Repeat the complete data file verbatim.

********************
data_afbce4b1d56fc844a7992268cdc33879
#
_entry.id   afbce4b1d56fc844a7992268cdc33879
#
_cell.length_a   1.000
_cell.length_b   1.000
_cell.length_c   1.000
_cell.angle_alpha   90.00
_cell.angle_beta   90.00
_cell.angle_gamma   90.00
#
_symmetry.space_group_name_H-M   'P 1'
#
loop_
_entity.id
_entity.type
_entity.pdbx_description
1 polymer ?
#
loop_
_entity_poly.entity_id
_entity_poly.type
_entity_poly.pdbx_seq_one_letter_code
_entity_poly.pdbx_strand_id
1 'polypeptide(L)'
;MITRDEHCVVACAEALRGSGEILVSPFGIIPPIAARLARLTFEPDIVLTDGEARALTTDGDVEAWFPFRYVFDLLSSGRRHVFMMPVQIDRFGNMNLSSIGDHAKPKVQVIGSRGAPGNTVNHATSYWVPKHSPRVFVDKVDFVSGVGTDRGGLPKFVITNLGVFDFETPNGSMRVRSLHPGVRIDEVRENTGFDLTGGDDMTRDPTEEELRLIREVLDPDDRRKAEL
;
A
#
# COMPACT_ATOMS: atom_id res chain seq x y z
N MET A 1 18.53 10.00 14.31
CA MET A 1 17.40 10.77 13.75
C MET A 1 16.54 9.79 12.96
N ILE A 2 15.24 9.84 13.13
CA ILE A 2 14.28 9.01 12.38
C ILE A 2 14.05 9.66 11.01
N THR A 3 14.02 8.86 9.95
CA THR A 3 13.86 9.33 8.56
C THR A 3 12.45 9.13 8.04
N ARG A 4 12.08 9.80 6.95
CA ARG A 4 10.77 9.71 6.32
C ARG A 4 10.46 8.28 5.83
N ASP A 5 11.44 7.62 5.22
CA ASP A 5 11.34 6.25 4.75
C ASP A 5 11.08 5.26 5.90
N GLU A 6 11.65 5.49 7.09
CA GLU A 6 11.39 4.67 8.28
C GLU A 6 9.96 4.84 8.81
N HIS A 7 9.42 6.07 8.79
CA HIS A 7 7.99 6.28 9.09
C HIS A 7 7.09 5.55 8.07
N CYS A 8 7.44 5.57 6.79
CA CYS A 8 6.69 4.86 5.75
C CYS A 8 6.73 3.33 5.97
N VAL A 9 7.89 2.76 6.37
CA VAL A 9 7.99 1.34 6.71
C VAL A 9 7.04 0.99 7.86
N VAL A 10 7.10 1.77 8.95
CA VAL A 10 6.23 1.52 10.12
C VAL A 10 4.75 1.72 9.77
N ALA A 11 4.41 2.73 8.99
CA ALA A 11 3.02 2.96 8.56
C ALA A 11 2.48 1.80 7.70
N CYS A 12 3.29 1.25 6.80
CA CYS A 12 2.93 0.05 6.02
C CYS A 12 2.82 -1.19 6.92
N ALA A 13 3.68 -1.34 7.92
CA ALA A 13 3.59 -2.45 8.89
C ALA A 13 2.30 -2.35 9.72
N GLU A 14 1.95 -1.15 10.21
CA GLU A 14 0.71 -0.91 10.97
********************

data_afbce4b1d56fc844a7992268cdc33879
#
_entry.id   afbce4b1d56fc844a7992268cdc33879
#
_cell.length_a   1.000
_cell.length_b   1.000
_cell.length_c   1.000
_cell.angle_alpha   90.00
_cell.angle_beta   90.00
_cell.angle_gamma   90.00
#
_symmetry.space_group_name_H-M   'P 1'
#
loop_
_entity.id
_entity.type
_entity.pdbx_description
1 polymer ?
#
loop_
_entity_poly.entity_id
_entity_poly.type
_entity_poly.pdbx_seq_one_letter_code
_entity_poly.pdbx_strand_id
1 'polypeptide(L)'
;MITRDEHCVVACAEALRGSGEILVSPFGIIPPIAARLARLTFEPDIVLTDGEARALTTDGDVEAWFPFRYVFDLLSSGRRHVFMMPVQIDRFGNMNLSSIGDHAKPKVQVIGSRGAPGNTVNHATSYWVPKHSPRVFVDKVDFVSGVGTDRGGLPKFVITNLGVFDFETPNGSMRVRSLHPGVRIDEVRENTGFDLTGGDDMTRDPTEEELRLIREVLDPDDRRKAEL
;
A
#
# COMPACT_ATOMS: atom_id res chain seq x y z
N MET A 1 18.53 10.00 14.31
CA MET A 1 17.40 10.77 13.75
C MET A 1 16.54 9.79 12.96
N ILE A 2 15.24 9.84 13.13
CA ILE A 2 14.28 9.01 12.38
C ILE A 2 14.05 9.66 11.01
N THR A 3 14.02 8.86 9.95
CA THR A 3 13.86 9.33 8.56
C THR A 3 12.45 9.13 8.04
N ARG A 4 12.08 9.80 6.95
CA ARG A 4 10.77 9.71 6.32
C ARG A 4 10.46 8.28 5.83
N ASP A 5 11.44 7.62 5.22
CA ASP A 5 11.34 6.25 4.75
C ASP A 5 11.08 5.26 5.90
N GLU A 6 11.65 5.49 7.09
CA GLU A 6 11.39 4.67 8.28
C GLU A 6 9.96 4.84 8.81
N HIS A 7 9.42 6.07 8.79
CA HIS A 7 7.99 6.28 9.09
C HIS A 7 7.09 5.55 8.07
N CYS A 8 7.44 5.57 6.79
CA CYS A 8 6.69 4.86 5.75
C CYS A 8 6.73 3.33 5.97
N VAL A 9 7.89 2.76 6.37
CA VAL A 9 7.99 1.34 6.71
C VAL A 9 7.04 0.99 7.86
N VAL A 10 7.10 1.77 8.95
CA VAL A 10 6.23 1.52 10.12
C VAL A 10 4.75 1.72 9.77
N ALA A 11 4.41 2.73 8.99
CA ALA A 11 3.02 2.96 8.56
C ALA A 11 2.48 1.80 7.70
N CYS A 12 3.29 1.25 6.80
CA CYS A 12 2.93 0.05 6.02
C CYS A 12 2.82 -1.19 6.92
N ALA A 13 3.68 -1.34 7.92
CA ALA A 13 3.59 -2.45 8.89
C ALA A 13 2.30 -2.35 9.72
N GLU A 14 1.95 -1.15 10.21
CA GLU A 14 0.71 -0.91 10.97